Animals given unilateral CTN or CTN + LN transection were allowed 5, 10, 14, 28 or 42 days (n = 2 for each time point) to recover before being euthanized. Animals in the sham control group were sacrificed at 10 and 28 days (n = 2 for each time point) after the operation. Rats were sacrificed by cervical dislocation combined with an overdose of xylazine and ketamine. The anterior tongue was gently cut and rinsed with 0.01 M PBS solution before fixation in 4% paraformaldehyde solution overnight. After cryoprotection in 15% sucrose/PBS solution and then 30% sucrose/PBS solution overnight, the tongue sample was suspended and frozen in optimal cutting temperature compound (Sakura Finetek, Tokyo, Japan), then coronally or horizontally sectioned on a cryostat. Serial sections, 10-μm-thick, were obtained from the anterior-most 4 mm of the tongue and mounted on glass slides for immunohistochemistry.

Immunohistochemistry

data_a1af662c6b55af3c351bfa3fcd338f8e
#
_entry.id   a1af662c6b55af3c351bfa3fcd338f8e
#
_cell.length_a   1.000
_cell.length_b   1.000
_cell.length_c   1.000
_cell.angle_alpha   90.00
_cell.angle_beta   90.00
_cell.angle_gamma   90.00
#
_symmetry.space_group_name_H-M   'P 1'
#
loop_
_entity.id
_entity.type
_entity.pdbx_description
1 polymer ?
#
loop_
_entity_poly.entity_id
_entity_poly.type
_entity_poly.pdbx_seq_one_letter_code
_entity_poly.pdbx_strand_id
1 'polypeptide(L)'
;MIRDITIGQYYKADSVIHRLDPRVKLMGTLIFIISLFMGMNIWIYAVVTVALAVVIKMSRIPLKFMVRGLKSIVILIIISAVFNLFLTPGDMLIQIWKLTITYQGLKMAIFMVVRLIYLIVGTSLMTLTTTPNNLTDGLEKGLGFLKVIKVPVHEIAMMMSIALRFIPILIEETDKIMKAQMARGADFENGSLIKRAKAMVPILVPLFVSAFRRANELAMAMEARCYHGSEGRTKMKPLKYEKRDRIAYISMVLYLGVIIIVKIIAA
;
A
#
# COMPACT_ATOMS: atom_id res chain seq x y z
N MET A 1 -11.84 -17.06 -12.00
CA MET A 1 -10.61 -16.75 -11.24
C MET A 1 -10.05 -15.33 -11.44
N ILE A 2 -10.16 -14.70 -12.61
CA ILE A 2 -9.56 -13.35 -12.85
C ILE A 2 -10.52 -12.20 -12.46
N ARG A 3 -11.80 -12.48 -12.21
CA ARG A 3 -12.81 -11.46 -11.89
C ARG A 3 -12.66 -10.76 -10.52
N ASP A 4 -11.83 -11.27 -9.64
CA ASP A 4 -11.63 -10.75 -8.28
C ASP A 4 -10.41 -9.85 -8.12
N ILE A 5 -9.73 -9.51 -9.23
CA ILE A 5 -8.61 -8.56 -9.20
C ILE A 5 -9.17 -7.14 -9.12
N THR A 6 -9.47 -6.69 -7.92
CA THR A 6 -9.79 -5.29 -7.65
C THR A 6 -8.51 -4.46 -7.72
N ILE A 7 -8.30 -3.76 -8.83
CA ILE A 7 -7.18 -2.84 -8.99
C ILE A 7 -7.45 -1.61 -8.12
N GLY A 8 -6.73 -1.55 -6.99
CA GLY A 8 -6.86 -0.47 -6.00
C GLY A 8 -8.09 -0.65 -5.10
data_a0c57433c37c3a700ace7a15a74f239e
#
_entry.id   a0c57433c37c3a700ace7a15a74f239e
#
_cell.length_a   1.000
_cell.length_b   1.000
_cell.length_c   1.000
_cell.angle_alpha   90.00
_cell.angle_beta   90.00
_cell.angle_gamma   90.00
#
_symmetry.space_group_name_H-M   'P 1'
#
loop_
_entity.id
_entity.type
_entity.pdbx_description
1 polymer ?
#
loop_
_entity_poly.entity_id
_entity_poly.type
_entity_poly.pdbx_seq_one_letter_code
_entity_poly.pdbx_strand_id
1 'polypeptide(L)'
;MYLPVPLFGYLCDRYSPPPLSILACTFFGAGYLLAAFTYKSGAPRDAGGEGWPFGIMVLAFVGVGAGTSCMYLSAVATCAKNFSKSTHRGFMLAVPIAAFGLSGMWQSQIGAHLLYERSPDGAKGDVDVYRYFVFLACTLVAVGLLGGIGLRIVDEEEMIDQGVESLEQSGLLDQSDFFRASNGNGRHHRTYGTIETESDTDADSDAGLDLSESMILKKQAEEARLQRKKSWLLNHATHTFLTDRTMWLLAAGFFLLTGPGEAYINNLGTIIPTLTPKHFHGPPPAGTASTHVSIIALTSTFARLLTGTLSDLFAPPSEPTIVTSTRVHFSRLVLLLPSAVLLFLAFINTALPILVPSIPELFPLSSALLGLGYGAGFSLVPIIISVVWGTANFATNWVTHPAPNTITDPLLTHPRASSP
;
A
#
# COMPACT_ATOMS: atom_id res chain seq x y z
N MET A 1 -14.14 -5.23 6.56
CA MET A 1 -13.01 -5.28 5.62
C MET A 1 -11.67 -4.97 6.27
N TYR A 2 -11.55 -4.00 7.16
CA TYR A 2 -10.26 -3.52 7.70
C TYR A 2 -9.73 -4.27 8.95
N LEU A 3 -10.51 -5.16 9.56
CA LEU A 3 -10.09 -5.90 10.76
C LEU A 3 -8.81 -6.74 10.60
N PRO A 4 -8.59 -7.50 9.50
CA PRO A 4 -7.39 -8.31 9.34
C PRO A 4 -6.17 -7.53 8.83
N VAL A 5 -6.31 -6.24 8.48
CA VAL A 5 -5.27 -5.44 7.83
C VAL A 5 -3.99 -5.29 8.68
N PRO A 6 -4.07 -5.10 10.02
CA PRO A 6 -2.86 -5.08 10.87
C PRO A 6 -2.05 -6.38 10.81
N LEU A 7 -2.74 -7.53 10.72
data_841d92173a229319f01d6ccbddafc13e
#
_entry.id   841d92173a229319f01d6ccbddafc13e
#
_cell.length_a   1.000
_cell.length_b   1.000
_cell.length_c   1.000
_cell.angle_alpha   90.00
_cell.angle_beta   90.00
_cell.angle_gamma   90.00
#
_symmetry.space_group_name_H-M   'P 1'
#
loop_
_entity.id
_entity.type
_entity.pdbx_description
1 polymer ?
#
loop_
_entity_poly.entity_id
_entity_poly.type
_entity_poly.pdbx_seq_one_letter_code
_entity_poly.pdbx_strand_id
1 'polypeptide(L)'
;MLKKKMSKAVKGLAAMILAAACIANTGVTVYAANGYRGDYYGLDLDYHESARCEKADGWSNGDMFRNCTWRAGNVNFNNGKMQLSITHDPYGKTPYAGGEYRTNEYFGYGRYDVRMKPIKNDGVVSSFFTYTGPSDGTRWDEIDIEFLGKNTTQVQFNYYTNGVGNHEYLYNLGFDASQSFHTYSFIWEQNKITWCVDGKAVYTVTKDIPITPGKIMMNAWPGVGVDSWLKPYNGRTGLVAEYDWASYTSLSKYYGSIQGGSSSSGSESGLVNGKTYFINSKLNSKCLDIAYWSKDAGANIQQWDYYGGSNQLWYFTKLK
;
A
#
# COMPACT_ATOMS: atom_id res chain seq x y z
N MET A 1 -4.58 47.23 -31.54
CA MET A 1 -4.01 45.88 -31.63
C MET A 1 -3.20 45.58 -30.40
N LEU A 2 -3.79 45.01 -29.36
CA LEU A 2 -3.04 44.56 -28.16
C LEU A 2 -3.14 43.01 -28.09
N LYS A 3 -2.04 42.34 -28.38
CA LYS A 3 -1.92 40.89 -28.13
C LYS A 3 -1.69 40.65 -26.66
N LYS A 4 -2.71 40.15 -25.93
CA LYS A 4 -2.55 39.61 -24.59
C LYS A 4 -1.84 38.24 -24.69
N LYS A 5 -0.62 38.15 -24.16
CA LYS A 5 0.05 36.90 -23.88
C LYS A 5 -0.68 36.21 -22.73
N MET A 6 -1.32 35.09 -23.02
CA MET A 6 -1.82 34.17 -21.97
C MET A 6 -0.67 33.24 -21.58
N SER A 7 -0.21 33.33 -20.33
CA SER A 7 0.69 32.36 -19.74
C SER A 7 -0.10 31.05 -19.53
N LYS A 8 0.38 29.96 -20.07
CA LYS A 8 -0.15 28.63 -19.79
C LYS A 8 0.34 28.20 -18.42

Taste buds were visualized using an antibody to cytokeratin 8, which is a protein expressed in maturing or mature rat taste buds (Asano-Miyoshi et al., 2008). Slides were rinsed with 0.01 M PBS and exposed to 0.3% Triton X-100 solution before reacting with a mouse anti-rat cytokeratin 8 monoclonal antibody (1:150; Abcam, Shanghai, China) overnight at 4°C. Then, slides were rinsed with 0.01 M PBS and placed in fluorescein isothiocyanate (FITC)-labeled goat anti-mouse IgG secondary antibody (1:50; Life Technologies, Grand Island, NY, USA) for 1 hour. For taste bud cell counting, slides were incubated with propidium iodide (Sigma-Aldrich, St. Louis, MO, USA; 1:1,000 in PBS solution) for 30 minutes before being air-dried and coverslipped. Images were collected with a confocal microscope (DMIRZ2; Leica Microsystems, Wetzlar, Germany) and stored in a computer for off-line analyses. The two channels were collected separately, and then merged to produce the composite image. All images were composed, measured and analyzed in Adobe Photoshop CC (Adobe Systems, Mountain View, CA, USA). To measure the taste bud volume and to quantify taste buds, images that displayed only cytokeratin 8 staining were used. A typical taste bud contained elongate cells forming a rosebud-shaped structure. An individual taste bud from an intact tongue could generally be found in 3-6 sections (i.e., 30-60 μm). In each section, the taste bud was outlined, and the area was obtained. The area from each section was multiplied by the section thickness (10 μm) and summed to estimate the total taste bud volume. Taste buds were non-repetitively counted across images of all serial slices on the same side of a tongue. To account for count difference resulting from differences in tongue sizes between animals, the total count was divided by the volume of the lingual epithelium containing the taste buds. Specifically, the lingual epithelium was outlined from the surface to the basement membrane in each section, and the area was measured with Photoshop. The area for each section was multiplied by the section thickness and summed to obtain the total volume of the lingual epithelium. In addition, taste bud counts were conducted in the sample slices approximately 1-2 mm from the tip of the tongue, because the density of taste buds was relatively high in this region, helping to obtain a strong statistical power, and these taste buds were only innervated by the ipsilateral nerves (Kinnman and Aldskogius, 1988; Hill and Phillips, 1994; Berteretche et al., 2008). To examine whether taste bud degeneration after nerve transection resulted from a loss of taste bud cells or a change in taste bud morphology, taste bud cell counts were conducted in double-labeled images. A cell was counted if its nucleus was encompassed by cytokeratin 8 staining. Images of serial slices were compared to prevent the repeated counting of a cell.